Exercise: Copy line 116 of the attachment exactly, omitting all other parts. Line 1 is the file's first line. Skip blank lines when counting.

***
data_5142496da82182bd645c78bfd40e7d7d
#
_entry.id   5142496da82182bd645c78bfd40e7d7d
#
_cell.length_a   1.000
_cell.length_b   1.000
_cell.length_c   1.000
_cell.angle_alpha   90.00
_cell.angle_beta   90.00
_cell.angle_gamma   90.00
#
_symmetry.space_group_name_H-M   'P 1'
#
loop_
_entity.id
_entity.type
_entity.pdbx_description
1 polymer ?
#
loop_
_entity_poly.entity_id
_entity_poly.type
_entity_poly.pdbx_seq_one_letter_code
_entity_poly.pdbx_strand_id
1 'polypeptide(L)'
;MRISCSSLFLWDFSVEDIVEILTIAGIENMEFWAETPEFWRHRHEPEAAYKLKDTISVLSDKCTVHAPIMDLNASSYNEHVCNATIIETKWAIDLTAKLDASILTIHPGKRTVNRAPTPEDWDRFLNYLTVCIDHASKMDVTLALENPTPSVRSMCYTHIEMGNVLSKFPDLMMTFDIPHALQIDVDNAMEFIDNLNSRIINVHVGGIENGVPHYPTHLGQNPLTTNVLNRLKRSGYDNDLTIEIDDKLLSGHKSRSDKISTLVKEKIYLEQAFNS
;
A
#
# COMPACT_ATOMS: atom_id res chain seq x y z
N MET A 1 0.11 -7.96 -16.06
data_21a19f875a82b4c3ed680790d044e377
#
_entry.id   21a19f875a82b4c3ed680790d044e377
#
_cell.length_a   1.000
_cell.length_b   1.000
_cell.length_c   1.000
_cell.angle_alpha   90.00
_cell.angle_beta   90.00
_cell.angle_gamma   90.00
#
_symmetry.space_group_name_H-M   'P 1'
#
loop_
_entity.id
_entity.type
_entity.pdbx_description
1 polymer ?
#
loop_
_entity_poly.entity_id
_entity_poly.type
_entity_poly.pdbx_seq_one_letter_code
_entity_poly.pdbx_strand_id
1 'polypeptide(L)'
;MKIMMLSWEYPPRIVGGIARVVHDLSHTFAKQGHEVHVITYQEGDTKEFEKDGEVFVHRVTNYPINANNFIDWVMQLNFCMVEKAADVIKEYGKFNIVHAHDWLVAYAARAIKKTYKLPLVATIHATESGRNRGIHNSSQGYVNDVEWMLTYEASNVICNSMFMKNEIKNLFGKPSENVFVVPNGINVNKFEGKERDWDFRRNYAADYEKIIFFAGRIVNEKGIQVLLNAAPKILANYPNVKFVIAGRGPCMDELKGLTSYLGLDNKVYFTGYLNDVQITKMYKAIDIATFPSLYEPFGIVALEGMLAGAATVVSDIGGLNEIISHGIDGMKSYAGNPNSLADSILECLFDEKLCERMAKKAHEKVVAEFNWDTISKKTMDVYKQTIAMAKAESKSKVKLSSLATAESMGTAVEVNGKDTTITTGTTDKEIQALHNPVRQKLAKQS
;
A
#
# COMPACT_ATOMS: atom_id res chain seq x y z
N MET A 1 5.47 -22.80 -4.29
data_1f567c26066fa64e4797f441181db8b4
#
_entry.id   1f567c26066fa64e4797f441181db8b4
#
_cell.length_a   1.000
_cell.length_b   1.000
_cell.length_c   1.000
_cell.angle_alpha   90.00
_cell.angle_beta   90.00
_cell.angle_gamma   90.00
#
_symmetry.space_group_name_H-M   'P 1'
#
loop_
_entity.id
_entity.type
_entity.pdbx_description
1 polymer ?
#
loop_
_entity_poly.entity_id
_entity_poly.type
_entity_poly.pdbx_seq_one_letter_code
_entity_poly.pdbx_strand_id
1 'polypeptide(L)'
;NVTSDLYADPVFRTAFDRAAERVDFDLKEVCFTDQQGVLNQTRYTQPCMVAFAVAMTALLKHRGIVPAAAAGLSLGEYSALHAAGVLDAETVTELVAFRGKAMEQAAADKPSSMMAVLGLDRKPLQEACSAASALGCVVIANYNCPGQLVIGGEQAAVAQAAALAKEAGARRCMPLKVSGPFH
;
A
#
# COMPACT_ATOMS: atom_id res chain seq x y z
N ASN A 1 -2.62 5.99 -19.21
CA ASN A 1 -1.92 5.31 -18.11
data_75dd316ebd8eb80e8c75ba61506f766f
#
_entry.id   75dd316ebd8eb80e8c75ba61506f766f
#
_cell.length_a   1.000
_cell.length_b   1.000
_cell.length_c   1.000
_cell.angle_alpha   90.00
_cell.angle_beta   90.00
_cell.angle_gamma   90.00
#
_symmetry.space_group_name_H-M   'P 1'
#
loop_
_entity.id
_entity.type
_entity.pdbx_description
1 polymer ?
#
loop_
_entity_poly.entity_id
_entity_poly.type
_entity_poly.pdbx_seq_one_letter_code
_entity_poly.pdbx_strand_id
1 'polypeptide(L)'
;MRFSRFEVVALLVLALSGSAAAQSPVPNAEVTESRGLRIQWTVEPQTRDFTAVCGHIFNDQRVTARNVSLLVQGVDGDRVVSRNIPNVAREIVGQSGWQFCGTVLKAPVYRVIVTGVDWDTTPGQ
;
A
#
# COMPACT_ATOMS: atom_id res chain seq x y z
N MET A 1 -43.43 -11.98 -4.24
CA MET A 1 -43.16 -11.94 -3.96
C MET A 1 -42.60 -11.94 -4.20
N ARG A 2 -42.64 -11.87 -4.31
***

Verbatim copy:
_entity_poly.type